My friend Kate went to the show with me, after having visited and picked up dinner for me on Friday. This whole business with the broken leg has been a mixed blessing. The down part is obvious, but having so many friends go out of their way to visit and help me out has been a blessing I can't quite grasp. It has always been much, much easier for me to help out others than to accept help. Well, it is still hard but I have had to learn. My officemate Sindhura, my roommate Aaron, Beth, Bob, Paula, Steve, Gregory, Kate, Satish, and others have been generous in offering and giving their time. It really is overwhelming. My brother and my folks too. It is simply amazing. I get all misty when I think about how blessed I am.

This morning I read to my 4th grade class. They had a substitute today, Chris their regular teacher was out for minor surgery today. The classroom door is covered with papers, artwork by the students, so I have to knock on the door. I heard loud excited exclamations, "It's Scott!" "It's Scott!" What a wonderful welcome, especially considering today was only my fourth time reading. I hope we can find classes much sooner next year.

I'd told them I was going to read a story about Shakespeare, but it turns out it is a chapter book, not a picture book. So I read Enemy Pie, more of a boy's story to make up for Cinder-Edna which I read the first time. Afterwards I asked if they wanted to start the chapter book next week, and the response was an overwhelming "Yes!" Starting out the week with all the enthusiasm from this class is certainly a treat.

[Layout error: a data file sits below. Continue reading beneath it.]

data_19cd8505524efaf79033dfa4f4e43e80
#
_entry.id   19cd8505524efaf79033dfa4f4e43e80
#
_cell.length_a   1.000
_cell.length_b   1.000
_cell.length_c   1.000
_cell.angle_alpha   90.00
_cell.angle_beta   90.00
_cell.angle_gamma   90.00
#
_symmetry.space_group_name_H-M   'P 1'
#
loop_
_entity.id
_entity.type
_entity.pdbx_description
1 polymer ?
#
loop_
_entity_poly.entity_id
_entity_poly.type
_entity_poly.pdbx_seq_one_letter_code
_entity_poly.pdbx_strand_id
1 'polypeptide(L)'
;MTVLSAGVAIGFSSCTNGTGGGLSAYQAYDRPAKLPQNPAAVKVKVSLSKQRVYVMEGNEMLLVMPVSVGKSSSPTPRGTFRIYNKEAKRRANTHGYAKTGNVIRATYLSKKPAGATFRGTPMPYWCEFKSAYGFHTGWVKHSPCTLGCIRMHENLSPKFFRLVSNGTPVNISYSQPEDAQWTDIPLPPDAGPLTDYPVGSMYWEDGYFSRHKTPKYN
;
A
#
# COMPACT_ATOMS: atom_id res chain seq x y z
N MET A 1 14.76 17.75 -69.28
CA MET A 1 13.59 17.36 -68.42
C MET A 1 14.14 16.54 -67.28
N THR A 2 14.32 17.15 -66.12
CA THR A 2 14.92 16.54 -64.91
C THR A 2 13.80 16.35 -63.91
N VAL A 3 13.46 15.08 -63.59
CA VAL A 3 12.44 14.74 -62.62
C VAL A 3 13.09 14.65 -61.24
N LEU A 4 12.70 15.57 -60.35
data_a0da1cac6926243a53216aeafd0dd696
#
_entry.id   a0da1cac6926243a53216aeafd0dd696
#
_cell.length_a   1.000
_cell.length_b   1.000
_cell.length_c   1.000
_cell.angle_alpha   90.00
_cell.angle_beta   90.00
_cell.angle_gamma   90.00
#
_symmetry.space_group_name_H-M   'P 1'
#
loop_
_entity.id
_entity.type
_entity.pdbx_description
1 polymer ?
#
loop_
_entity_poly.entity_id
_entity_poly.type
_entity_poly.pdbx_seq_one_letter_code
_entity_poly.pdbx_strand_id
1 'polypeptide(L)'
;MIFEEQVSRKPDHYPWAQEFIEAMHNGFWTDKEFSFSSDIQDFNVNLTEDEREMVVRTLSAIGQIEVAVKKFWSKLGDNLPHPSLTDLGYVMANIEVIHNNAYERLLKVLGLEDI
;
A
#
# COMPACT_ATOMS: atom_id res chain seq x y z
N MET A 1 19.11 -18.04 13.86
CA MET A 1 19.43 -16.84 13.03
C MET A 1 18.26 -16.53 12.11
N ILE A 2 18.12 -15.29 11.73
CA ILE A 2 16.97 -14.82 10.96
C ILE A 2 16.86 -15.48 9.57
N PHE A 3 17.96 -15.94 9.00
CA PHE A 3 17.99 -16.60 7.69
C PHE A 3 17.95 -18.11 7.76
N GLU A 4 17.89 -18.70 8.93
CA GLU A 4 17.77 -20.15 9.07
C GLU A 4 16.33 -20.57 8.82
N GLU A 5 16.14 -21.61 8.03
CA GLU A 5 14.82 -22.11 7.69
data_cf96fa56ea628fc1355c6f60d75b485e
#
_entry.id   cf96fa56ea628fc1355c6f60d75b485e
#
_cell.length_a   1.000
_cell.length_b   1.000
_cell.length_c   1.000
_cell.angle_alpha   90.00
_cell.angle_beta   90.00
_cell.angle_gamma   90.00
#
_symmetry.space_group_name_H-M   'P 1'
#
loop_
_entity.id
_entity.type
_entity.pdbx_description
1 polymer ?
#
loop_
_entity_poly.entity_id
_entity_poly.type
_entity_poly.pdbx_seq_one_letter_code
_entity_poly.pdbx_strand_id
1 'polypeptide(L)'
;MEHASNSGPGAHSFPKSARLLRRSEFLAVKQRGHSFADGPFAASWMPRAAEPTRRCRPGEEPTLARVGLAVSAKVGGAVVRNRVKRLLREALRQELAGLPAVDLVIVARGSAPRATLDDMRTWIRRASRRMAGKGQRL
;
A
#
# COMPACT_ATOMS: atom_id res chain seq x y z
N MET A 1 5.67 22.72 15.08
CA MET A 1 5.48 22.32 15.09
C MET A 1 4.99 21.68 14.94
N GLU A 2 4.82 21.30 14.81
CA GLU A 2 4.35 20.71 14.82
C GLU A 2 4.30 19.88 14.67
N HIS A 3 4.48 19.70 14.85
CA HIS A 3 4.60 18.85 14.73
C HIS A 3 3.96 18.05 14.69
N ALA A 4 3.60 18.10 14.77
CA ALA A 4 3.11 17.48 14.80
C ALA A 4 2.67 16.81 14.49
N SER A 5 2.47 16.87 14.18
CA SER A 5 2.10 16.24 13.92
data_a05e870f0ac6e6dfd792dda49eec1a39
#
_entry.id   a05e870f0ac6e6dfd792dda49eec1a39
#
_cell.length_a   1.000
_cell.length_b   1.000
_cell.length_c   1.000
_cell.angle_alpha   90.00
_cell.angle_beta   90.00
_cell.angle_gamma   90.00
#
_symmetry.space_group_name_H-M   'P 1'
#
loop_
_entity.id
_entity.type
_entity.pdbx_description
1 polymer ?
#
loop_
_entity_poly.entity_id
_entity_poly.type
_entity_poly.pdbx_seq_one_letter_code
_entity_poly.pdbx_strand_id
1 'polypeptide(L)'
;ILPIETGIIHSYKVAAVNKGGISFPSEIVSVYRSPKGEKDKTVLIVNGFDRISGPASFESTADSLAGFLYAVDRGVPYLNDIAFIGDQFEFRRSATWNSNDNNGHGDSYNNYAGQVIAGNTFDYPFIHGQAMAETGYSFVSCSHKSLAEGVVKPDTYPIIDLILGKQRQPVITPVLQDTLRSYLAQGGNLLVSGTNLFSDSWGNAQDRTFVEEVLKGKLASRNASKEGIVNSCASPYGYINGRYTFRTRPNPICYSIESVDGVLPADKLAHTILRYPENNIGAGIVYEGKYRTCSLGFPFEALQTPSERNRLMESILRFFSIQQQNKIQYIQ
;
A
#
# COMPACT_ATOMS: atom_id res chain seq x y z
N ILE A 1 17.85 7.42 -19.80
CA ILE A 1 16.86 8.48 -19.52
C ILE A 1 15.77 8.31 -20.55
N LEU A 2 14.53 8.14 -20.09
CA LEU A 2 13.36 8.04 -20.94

It was a great weekend. Good healing time, and a show. Today was a great day. Can't ask for a better Monday than that.

Friday, March 11, 2005

Working Outside Your Comfort Zone

Most things I have done in theatre have been outside my comfort zone. The funny thing is that once you've done it, your comfort zone expands to encompass what used to intimidate you. Happily, usually, it translates to the mundane, things like my day job. It also got me up on roller-skates, and strangely I don't regret it a bit. Making me think it really is better to experience life's ups and downs doing what you want and working for what is meaningful.

I didn't mind missing nine days of work, working short days this week, and likely next week. I did mind missing an audition with Theater Schmeater for their late night show. The night I broke the leg, I gave Paula my password so she could log into my E-mail account and let Rob know I was stuck in the hospital, and wouldn't make the audition. I appreciate that as nearly as much as the grocery shopping she and Steve did for me. Now I'm waiting at least four more weeks before I can start auditioning. Major suckage. As my endurance continues to increase, maybe I'll get in some writing in the mean time.